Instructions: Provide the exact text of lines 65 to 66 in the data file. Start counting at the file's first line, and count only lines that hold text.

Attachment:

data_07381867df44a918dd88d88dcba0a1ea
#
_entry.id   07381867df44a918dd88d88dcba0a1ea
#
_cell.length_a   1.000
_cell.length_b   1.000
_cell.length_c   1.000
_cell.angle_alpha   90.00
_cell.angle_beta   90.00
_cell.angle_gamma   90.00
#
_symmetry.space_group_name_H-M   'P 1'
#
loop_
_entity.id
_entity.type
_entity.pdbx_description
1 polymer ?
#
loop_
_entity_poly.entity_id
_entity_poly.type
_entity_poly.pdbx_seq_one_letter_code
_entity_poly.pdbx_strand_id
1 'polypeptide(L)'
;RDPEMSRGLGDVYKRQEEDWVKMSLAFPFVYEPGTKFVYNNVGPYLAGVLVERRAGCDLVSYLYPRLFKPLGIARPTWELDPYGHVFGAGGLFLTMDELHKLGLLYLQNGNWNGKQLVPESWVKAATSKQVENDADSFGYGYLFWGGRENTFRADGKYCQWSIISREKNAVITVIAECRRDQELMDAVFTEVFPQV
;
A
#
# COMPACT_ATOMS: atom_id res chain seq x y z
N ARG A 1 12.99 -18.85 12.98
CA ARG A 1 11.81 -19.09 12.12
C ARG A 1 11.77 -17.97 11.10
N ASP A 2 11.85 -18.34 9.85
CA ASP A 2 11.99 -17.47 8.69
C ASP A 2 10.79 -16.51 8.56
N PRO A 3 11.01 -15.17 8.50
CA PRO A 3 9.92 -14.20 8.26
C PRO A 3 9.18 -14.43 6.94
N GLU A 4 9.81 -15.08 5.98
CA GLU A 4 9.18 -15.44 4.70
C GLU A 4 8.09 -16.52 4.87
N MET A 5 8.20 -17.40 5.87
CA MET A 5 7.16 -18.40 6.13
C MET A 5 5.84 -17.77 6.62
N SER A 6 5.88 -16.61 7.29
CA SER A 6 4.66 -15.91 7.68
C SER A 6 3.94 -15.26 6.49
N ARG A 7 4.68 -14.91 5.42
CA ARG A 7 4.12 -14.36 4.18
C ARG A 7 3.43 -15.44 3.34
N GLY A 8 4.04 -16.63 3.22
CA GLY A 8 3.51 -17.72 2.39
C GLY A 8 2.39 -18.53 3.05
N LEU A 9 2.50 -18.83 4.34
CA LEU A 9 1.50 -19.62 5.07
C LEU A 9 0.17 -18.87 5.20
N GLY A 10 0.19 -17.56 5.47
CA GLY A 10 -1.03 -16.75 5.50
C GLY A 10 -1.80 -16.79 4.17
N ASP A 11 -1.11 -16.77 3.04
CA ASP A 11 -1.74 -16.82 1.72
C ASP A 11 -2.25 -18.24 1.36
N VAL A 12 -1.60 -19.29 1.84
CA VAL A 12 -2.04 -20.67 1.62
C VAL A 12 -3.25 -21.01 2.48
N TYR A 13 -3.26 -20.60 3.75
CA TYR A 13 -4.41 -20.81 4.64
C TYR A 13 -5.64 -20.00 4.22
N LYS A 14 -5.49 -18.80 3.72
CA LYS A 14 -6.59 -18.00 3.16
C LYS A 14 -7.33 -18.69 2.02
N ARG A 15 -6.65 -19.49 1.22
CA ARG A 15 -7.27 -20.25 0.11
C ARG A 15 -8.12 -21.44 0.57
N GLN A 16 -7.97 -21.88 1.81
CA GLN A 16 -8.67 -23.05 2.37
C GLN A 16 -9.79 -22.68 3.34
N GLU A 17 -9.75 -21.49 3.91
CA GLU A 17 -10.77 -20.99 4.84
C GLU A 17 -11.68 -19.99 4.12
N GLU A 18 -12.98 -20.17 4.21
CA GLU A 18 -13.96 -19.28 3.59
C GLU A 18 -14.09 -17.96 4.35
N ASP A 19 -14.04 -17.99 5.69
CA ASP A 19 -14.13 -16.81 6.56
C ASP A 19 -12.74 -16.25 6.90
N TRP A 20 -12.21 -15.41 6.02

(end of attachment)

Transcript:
CA VAL A 12 -2.04 -20.67 1.62
C VAL A 12 -3.25 -21.01 2.48